Affordable Housing

One of the most pressing issues facing the city is affordable housing.  Cambridge has a major and distinct problem which is that it is unaffordable to rent and unaffordable to buy.  This has caused a housing crisis and the spatial displacement of some of the city’s most vulnerable who are in need of housing.

Image_Harding2The attack on and degradation of working families is unacceptable, some of our policies exacerbate the problems these families are facing and we have to find ways to support working families.  We need creative solutions for affordable and low income housing with a clear understanding of who we are trying to serve – both low income residents and middle income families.  With over 3000 people waiting on a stagnant housing list, we have to be proactive in increasing the number of affordable units.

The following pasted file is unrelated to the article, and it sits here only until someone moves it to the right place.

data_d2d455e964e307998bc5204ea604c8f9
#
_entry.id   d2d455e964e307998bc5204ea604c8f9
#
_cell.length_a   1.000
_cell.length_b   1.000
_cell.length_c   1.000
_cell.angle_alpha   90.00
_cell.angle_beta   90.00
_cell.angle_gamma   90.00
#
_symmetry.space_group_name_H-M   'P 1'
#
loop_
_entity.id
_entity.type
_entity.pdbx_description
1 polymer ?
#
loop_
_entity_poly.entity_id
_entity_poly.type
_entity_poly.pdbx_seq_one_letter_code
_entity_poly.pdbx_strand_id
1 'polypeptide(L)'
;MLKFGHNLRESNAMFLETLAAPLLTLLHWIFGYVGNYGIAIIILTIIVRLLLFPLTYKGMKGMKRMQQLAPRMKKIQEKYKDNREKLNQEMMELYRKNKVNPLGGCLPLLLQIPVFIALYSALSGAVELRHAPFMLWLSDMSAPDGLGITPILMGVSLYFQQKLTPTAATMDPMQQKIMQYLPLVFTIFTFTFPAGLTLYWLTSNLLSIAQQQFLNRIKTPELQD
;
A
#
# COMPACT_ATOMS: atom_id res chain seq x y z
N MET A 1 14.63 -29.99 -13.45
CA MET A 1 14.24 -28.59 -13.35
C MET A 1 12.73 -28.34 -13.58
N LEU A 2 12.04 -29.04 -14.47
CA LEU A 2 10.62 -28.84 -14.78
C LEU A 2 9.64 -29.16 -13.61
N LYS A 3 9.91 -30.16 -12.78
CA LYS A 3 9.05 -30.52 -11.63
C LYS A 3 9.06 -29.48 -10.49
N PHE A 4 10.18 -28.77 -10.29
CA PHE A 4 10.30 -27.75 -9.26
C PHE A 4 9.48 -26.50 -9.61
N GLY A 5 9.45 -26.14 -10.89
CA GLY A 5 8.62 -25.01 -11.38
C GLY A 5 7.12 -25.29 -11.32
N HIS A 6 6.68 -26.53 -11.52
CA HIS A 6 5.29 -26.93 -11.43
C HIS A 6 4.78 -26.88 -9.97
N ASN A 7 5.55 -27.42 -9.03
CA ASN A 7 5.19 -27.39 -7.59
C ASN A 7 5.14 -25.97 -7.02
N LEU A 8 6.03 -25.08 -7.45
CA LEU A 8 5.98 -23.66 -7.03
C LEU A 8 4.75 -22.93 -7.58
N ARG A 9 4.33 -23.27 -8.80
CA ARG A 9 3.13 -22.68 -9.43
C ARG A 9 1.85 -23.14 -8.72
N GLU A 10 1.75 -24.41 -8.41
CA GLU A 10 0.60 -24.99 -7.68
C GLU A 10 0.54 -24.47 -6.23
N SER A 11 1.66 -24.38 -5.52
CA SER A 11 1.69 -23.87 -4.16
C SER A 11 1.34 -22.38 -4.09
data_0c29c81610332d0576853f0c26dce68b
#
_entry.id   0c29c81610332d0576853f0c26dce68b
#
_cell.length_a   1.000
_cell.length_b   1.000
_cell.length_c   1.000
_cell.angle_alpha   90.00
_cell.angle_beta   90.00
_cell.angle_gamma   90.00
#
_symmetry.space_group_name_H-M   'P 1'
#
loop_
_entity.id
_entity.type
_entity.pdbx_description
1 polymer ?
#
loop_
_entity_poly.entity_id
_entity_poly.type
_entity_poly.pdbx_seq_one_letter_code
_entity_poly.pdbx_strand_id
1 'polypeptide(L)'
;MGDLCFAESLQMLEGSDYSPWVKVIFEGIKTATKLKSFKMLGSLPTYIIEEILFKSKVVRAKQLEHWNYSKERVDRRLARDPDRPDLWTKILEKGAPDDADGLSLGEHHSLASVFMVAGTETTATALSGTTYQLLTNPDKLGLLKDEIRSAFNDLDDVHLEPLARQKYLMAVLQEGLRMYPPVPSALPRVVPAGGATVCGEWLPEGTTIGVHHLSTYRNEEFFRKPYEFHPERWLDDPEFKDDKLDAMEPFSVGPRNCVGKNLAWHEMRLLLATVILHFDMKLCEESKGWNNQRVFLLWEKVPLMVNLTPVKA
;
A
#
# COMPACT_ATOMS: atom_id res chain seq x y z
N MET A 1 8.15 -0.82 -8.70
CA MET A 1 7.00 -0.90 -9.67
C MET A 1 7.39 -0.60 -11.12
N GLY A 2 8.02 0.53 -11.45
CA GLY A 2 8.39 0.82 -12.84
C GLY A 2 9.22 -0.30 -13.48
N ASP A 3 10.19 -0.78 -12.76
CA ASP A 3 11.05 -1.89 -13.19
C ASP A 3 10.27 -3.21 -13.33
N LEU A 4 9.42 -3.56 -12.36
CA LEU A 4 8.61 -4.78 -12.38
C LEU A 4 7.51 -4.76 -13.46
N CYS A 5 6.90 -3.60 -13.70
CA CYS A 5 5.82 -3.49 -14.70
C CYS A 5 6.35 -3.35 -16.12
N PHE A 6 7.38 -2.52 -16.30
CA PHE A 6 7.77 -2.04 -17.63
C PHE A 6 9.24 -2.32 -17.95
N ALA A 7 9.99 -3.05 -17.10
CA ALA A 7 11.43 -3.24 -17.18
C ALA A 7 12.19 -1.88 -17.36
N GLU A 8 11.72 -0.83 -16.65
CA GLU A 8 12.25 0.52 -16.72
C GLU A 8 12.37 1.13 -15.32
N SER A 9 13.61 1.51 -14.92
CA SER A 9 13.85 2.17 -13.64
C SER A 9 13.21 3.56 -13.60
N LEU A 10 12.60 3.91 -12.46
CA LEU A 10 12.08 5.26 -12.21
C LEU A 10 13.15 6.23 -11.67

Many of the projects that have been pushed through have needed relief through special permits and variances.  This relief should come with benefits for the neighborhoods and community residents.  The city must have the goal of building more family friendly affordable housing within the inclusionary housing and not micro units.  We cannot allow developers to exploit this loophole.

We need to explore raising the inclusionary zoning guidelines to 25% within certain parameters and ensure that qualifying units are family sized and not micro units.  We must find ways to work with developers such as those in the North Point, Alewife and Volpe projects to create more affordable housing and still use our values to determine what is needed and connect these projects on the periphery to the community.

Another idea is to increase the tax incentives/relief for neighborhood friendly affordable housing such as PortLanding and Immaculate Conception.  Vail court needs to be an opportunity to see these policies, our community values and the need for affordable housing working together.